Who has not experienced living life and suddenly feeling beat down by one’s circumstances? The feeling that your feet are stuck in miry clay, and, no matter what your effort you never break free. You feel as if you have fallen into a pit and cannot get out. There is no comfort in the pit; rather the continual reminder that you are stuck.
Into this common reality, Beth Moore’s Get Out of That Pit breaks through with alacrity that is certain to resonate with the sullenest pit dwellers. Her message is one of both hope and deliverance – a way to break free of the pit. Relying upon a recent event of deliverance in the Psalmist’s life, Moore culls her thesis from Psalm 40 [NET]:
1I relied completely on the Lord, and he turned toward me and heard my cry for help. 2 He lifted me out of the watery pit, out of the slimy mud. He placed my feet on a rock and gave me secure footing. 3 He gave me reason to sing a new song, praising our God.
From a biblical expositional point of view, it would be hard to not catch the “simple meaning” of this text. As we were frequently reminded in seminary, “Wherever possible, the plain meaning is the meaning of the text.” Herein Moore deliciously shares personal examples that illustrate her own recollections of being stuck in life. Her style is witty and one gets the impression that it should be read in rapid staccato fashion.
Having only been peripherally aware of Moore’s ministry and writings, my middle daughter helped clarify my reaction to this book. She informed me that Beth Moore’s ministry is primarily discipleship of women and that she writes just like she speaks. [Having Googled her presentations for review, I concur: she writes just as she speaks.] My daughter gleefully exclaimed, “She writes in such a way that connects with women. They read it and exclaim, ‘Yes, I fully get where you’re coming from.'”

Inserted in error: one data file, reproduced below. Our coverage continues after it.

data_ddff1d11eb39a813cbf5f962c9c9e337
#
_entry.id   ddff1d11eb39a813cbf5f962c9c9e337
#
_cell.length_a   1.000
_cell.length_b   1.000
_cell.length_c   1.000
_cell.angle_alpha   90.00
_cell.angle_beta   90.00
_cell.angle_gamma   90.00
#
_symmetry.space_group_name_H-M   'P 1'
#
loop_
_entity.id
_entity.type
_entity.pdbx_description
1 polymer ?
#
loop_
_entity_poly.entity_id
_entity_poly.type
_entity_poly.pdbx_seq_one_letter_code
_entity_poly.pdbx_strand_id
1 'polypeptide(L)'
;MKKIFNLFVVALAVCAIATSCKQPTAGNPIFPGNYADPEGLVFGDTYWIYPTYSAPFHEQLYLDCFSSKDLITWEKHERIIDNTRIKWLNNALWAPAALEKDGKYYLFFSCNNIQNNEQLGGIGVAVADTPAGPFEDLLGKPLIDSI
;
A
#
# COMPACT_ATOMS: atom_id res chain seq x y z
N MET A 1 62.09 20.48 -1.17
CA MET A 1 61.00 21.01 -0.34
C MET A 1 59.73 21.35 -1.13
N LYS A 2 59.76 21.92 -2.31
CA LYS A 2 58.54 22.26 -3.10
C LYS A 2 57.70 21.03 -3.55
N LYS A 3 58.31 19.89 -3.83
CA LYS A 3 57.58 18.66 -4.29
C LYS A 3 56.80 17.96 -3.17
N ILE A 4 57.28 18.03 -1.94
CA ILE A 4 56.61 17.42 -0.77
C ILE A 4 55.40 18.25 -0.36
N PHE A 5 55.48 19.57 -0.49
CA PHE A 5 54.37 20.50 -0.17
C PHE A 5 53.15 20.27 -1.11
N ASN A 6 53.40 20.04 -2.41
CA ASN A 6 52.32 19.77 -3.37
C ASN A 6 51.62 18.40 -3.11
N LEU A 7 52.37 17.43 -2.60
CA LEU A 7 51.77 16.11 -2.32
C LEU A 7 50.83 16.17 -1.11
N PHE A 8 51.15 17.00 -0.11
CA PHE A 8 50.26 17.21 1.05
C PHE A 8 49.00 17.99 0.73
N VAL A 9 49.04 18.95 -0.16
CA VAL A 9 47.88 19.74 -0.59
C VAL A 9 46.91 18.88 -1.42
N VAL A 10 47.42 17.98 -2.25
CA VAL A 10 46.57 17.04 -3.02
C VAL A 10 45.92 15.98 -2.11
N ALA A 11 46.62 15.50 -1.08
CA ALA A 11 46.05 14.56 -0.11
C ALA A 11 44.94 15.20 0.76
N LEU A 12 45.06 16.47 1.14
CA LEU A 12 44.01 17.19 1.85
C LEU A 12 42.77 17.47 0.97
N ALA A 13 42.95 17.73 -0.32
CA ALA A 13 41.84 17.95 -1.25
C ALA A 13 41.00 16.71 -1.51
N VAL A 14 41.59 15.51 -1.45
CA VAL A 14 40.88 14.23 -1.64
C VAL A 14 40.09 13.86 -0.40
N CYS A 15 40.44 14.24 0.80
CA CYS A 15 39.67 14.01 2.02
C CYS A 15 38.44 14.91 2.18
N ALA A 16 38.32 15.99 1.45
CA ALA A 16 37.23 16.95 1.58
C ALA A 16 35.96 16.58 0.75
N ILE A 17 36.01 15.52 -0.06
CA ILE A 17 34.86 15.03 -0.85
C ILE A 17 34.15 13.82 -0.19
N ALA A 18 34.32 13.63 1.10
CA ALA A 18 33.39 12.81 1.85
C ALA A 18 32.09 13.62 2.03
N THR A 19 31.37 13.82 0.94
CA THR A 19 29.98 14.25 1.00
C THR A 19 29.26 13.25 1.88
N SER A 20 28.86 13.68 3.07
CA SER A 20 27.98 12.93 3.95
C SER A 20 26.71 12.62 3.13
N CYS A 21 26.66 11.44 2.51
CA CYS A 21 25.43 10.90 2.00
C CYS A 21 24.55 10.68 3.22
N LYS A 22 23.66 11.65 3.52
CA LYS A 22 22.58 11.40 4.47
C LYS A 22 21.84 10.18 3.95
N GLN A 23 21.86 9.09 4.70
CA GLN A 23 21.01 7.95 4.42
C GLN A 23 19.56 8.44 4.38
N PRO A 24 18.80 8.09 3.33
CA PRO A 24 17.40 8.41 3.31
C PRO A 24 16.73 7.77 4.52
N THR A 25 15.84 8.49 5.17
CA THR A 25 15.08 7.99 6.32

Some will find that style distracting – listening to rapidly paced speaking is one thing but maneuvering through that type of writing can leave you disenchanted. Frequently I felt as if Ms. Moore struggled for fodder to prove her point and resorted to a type of repetitive rambling to flesh out the chapters. She also has a penchant for beginning sentences with “Beloved,” which felt artificially maternal.
Perhaps the most poignant chapter is entitled, “The Three Steps Out of Your Pit.” Therein Moore proposes a three-step solution to coming out of the pit:
- Cry out
Ostensibly this becomes, Cry out to God; Confess your belief in his ability; and Consent to his will. Moore scores a homerun here as this simple mantra does seem to be at the core of a proper relationship with God.
I doubt the reader will disagree with anything she has written. However, those desiring deeper exegetical study will be slightly disappointed as Ms. Moore employs a favorite strategy of topical preaching: pick a version of Scripture whose wording agrees with your point. In that way, you can attribute an artificial biblical authority to your own point. Far better to stick with one primary version of Scripture and then appeal to other translations to illustrate difference. Methinks a good writer could tie the two together and strengthen the thesis desired.
Whether you have created your own pit, jumped in intentionally, or life has forced you in, you will find solace in Get Out of That Pit. Conceivably, this writing makes for good devotional reading. For those desiring to adapt it to group study plentiful chapter-based discussion questions can be found in the Discovery Guide at the end.